Critical race theory ban debated at Michigan Senate hearing

Beth LeBlanc
The Detroit News

Lansing — Michigan lawmakers facilitated a close to two-hour debate Tuesday over whether there should be a pre-emptive ban in Michigan schools when on teaching critical race theory.

Supporters of the proposed ban called the curriculum an anti-American Marxist ideology that would teach White students that they and the nation's founding fathers are oppressors.

Bill opponents argued that the theories are not being taught in Michigan public schools and that, if passed, the bill would have a chilling effect on teachers' efforts to incorporate lessons on historical issues such as slavery, the Holocaust and redlining — the discriminatory practice of refusing or limiting housing loans for minorities in certain areas. The comments came during Tuesday's Senate Education and Career Readiness Committee. 

Michigan State Sen. Jim Runestad, R-White Lake, argued a proposal to ban the teaching of critical race theory would not end up prohibiting the teaching of certain historical events.

"The fear that comes with this will lead us not from Marxism … but to another M word, which is McCarthyism — this idea that we're going to try and find where racism is being taught and what schools we can find and take away precious resources (from)," said Rema  Vassar, a professor at Eastern Michigan University and member of the Michigan State University Board of Trustees.

Critical race theory is an academic framework that uses the lens of racism to examine history. It is usually used in legal studies and other academia, but has become a point of controversy in Michigan schools and throughout the country. There is no evidence Michigan K-12 teachers are teaching critical race theory but parents have been arguing for and against the merits of the curriculum at school board meetings.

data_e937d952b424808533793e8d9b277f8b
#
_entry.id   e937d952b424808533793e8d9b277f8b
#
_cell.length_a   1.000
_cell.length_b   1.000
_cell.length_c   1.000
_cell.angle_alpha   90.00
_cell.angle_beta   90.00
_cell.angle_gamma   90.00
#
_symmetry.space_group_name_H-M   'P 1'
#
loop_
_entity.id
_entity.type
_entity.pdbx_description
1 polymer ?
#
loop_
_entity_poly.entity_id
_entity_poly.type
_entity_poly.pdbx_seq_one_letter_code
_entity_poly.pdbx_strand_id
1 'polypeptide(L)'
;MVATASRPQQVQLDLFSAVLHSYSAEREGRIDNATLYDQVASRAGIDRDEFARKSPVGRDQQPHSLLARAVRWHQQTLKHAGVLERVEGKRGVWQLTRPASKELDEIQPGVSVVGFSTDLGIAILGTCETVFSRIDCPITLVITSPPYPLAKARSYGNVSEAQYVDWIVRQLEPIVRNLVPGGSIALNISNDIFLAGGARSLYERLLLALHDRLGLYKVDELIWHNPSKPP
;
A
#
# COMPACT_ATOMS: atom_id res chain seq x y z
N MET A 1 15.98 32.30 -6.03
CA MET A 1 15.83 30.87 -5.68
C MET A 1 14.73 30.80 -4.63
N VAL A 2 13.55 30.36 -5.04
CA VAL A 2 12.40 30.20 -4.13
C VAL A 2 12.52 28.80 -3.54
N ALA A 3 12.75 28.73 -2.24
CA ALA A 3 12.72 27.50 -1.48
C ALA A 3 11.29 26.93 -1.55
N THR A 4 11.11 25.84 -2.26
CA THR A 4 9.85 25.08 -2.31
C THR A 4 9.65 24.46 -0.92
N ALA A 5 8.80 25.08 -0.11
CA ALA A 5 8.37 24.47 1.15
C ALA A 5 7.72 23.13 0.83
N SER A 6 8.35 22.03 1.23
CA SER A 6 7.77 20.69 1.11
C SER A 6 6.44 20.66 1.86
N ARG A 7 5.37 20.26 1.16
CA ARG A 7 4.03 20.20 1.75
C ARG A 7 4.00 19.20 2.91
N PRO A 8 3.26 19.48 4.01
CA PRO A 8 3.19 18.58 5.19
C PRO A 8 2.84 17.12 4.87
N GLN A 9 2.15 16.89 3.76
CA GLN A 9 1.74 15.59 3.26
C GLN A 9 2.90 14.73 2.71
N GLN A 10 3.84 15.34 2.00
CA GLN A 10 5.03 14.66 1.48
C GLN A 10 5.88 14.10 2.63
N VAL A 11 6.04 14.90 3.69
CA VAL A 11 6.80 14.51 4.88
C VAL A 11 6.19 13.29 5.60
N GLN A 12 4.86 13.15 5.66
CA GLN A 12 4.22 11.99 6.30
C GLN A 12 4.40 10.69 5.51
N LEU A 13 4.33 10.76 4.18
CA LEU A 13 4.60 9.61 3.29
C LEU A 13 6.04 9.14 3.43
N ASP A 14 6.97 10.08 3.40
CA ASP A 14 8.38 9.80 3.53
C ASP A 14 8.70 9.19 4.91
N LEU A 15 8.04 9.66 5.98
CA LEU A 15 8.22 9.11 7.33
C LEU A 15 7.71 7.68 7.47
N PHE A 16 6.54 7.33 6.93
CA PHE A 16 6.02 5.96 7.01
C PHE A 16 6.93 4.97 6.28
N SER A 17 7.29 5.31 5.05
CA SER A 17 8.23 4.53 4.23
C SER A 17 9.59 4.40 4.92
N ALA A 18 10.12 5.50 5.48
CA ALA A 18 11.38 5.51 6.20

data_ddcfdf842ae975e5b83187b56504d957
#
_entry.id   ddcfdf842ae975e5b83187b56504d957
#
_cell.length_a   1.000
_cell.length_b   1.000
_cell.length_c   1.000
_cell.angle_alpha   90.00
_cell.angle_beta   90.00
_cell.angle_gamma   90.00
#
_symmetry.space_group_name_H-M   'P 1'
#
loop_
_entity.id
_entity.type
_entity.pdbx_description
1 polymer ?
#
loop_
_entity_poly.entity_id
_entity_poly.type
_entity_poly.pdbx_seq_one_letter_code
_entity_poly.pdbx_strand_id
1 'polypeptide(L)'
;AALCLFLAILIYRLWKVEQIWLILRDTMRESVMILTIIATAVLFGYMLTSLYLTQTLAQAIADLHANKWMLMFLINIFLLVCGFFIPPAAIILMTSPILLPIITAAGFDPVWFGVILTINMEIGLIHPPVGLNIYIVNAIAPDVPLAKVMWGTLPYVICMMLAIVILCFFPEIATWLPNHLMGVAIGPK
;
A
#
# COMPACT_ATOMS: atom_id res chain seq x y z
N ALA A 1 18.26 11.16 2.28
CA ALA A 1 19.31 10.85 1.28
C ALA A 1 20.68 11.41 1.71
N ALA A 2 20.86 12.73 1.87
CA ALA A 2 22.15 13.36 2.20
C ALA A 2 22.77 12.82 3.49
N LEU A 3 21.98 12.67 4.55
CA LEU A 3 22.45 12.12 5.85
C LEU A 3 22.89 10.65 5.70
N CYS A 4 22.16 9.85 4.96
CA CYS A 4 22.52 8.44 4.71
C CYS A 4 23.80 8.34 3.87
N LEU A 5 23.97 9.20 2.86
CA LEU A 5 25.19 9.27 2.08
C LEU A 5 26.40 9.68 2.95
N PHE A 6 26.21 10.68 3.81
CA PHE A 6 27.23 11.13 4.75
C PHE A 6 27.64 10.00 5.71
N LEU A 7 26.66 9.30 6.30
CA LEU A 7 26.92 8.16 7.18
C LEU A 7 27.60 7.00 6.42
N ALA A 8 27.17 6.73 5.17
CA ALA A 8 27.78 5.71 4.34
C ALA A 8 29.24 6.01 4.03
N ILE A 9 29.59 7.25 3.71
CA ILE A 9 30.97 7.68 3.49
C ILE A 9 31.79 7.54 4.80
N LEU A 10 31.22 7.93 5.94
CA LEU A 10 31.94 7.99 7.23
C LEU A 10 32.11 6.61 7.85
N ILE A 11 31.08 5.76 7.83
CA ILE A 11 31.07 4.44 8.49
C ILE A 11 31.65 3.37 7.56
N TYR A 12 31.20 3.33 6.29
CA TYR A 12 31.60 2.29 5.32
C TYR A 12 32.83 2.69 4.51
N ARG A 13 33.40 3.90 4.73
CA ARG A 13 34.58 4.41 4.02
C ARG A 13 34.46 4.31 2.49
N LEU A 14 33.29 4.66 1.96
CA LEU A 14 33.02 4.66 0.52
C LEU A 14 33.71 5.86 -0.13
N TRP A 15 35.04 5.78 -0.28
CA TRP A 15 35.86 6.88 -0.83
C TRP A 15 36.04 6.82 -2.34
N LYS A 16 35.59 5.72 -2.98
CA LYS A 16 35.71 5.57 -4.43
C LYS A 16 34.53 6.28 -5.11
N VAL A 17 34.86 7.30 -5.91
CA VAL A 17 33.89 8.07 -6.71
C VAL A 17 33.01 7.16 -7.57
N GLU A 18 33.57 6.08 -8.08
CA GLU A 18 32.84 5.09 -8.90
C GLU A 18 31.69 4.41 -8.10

Sen. Dayna Polehanki, a Livonia Democrat and former teacher, also voiced opposition to the bill and the penalties that would be enacted on schools found not to be in compliance.

"I’m telling you I would be terrified that something I said about slavery or Jim Crow or redlining or anything else would cause my school district to have 5% of its funding withheld," Polehanki said.

Sen. Jim Runestad, R-White Lake, pushed back on allegations that the legislation would prohibit the teaching of certain historical events. 

"What you cannot do is tell students, 'You students are inherently superior or inferior to other students,'" Runestad said. "It has nothing to do with teaching these concepts in history.”

Sen. Kevin Daley, R-Lum, argued that there should be no controversy over the legislation if the principles of critical race theory are already absent from the classroom.

"If it's not taught in the state of Michigan, then there should be no argument about putting a law in place so that it can’t be taught in the state of Michigan," Daley said.